Competition on pension drawdown fees gains pace

by Rebecca O'Connor from interactive investor |

Share on:

We welcome increased competition in the investment platform space.

As Vanguard announces the launch of drawdown for personal pensions, with no drawdown fee, and AJ Bell says it will drop its drawdown fee from January, interactive investor, the UK’s second biggest DIY investment platform, welcomes increased competition in the platform space.

interactive investor removed its drawdown fee on its SIPP in October, allowing those wanting to access their pension pot flexibly the opportunity to do so freely.

There are a host of other potential charges that investors should look out for when comparing platforms. Interactive investor also scrapped a number of other administrative charges last month. For example, ii has scrapped fees for payment of death benefits and UFPLS (which allows pension holders to withdraw some or all of their uncrystallised funds as a lump sum). Pension sharing on divorce fees, and annuity purchase fees were also scrapped last month.

The platform has also calculated that for pension investors going into drawdown with pots worth more than £160,000, interactive investor’s flat fee charging structure for SIPPs works out cheaper than even Vanguard’s low percentage fee.

Interactive investor’s analysis suggest that an average salary earner* who received a 1% salary increase, 2.5% annual investment growth and pays in the auto-enrolment minimum of 8% of their salary every year would have a pension pot worth £160,000 by the age of 63.

Becky O’Connor, Head of Pensions and Savings for interactive investor, said: “We welcome the key trend towards zero-charge drawdown fees, particularly at a time of strain for some people in or approaching retirement.

“The difference that all pension fees make to someone’s pension pot over the decades is massive, running into tens of thousands. 

“However it can be difficult to compare the advantages of flat fees, like interactive investor’s, with the rest of the industry’s, which are mainly percentage charges and take more time to calculate.

“Generally, it’s important to remember that as pot sizes rise, so too does the amount being paid in fees on a percentage-based charging structure. A percentage charge can look very low on paper, but it depends on how much you have.

“Flat fees work out as more expensive for people with smaller pot sizes, however the benefits of flat fees for customers with larger pots is in danger of being missed by thousands of pension savers who have managed to accrue pension investments worth £160,000 or more, based on current fee levels.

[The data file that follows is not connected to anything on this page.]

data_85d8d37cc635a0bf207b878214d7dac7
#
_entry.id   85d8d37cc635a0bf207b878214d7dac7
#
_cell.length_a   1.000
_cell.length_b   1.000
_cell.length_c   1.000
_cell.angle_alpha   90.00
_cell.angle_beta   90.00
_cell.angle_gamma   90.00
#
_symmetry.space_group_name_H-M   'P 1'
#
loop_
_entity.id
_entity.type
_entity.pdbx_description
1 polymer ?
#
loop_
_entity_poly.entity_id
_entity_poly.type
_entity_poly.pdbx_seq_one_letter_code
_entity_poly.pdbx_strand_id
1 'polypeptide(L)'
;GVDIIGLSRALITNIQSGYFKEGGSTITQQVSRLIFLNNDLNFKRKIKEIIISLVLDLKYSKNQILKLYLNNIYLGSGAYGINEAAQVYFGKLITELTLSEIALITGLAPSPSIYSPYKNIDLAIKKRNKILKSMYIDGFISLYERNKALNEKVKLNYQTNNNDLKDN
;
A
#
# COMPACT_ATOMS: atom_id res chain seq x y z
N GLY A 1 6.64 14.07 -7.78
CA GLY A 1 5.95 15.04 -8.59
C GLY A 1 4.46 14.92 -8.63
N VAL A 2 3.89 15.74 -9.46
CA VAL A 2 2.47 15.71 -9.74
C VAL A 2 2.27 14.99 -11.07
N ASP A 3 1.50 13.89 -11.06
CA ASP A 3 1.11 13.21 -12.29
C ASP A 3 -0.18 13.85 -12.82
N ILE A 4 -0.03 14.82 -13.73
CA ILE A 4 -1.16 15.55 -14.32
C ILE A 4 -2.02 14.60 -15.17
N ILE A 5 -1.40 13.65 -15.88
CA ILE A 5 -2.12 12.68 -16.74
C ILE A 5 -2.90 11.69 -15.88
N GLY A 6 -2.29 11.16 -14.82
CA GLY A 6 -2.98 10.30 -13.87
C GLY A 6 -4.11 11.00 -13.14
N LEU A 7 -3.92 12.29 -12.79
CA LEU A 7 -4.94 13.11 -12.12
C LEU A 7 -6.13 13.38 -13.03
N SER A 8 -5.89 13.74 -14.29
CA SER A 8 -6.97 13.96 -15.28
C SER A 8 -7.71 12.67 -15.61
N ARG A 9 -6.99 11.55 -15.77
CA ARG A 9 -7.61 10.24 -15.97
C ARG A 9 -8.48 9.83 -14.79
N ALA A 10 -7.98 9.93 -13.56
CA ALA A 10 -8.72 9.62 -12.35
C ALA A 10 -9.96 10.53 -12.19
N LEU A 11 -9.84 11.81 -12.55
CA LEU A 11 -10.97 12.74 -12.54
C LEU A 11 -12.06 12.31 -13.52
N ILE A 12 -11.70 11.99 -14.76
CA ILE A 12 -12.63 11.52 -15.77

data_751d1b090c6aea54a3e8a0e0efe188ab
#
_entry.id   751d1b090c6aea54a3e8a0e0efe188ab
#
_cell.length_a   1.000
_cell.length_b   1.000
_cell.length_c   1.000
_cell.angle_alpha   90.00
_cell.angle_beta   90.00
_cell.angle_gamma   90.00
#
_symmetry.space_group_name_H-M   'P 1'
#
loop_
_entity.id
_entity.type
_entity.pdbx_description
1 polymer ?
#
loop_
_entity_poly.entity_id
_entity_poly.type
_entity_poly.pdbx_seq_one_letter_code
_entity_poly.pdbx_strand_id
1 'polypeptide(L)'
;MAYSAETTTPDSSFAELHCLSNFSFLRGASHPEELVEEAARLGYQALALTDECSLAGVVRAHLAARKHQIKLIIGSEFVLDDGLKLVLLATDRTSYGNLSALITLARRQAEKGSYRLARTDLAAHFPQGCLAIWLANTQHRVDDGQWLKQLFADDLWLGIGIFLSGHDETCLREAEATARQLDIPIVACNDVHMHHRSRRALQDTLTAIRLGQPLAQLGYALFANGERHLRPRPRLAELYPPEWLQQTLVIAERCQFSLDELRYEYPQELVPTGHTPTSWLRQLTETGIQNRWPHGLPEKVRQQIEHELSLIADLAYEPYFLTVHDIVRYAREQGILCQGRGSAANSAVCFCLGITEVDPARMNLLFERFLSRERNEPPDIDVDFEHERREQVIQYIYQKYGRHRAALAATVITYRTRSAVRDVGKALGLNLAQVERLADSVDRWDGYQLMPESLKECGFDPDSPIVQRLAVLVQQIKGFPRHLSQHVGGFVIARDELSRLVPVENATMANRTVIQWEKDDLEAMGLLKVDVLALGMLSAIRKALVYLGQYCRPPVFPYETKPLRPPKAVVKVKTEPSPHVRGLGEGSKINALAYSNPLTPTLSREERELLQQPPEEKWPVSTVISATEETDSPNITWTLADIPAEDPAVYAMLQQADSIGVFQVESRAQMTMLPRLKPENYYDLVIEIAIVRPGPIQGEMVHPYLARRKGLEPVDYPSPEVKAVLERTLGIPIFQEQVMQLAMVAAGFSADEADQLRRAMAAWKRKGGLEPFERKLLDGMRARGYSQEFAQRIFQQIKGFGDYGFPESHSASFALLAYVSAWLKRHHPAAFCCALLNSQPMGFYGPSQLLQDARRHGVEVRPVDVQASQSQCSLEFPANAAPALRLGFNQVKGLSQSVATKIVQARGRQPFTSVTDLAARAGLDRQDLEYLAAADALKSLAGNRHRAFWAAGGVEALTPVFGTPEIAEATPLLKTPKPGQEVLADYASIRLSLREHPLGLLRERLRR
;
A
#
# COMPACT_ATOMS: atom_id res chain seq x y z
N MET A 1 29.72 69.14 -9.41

“This is not an unrealistic amount to have invested for an average earner by the age of 63. People earning more than average or who put more than 8% into their workplace pensions, will hit this sum earlier in their working life and would stand to benefit from the ii flat fee sooner.

“It’s also not unrealistic to imagine younger higher earners, who receive decent pay rises and whose investment growth is above 2.5% could hit this pension pot size in their thirties. So for all workers who are contributing a decent chunk towards their pension, it’s worth checking how your fee compares, in pounds and pence, at intervals throughout working life.”

All ii SIPP investors pay is £10 per month for their SIPP, along with a service plan charge. The service plan charge, from £9.99 per month, gives customers access to a trading account, a stocks and shares ISA, and as many free junior ISAs as they have children (see notes to editors for more information on service plan charges). All for a transparent, fair flat fee which stays the same, even as customer’s wealth grows.

These articles are provided for information purposes only.  Occasionally, an opinion about whether to buy or sell a specific investment may be provided by third parties.  The content is not intended to be a personal recommendation to buy or sell any financial instrument or product, or to adopt any investment strategy as it is not provided based on an assessment of your investing knowledge and experience, your financial situation or your investment objectives. The value of your investments, and the income derived from them, may go down as well as up. You may not get back all the money that you invest. The investments referred to in this article may not be suitable for all investors, and if in doubt, an investor should seek advice from a qualified investment adviser.

Full performance can be found on the company or index summary page on the interactive investor website. Simply click on the company's or index name highlighted in the article. 

get more news and expert articles direct to your inbox
Sign up for a free research account and get the latest news and discussion, and create your own Virtual Portfolio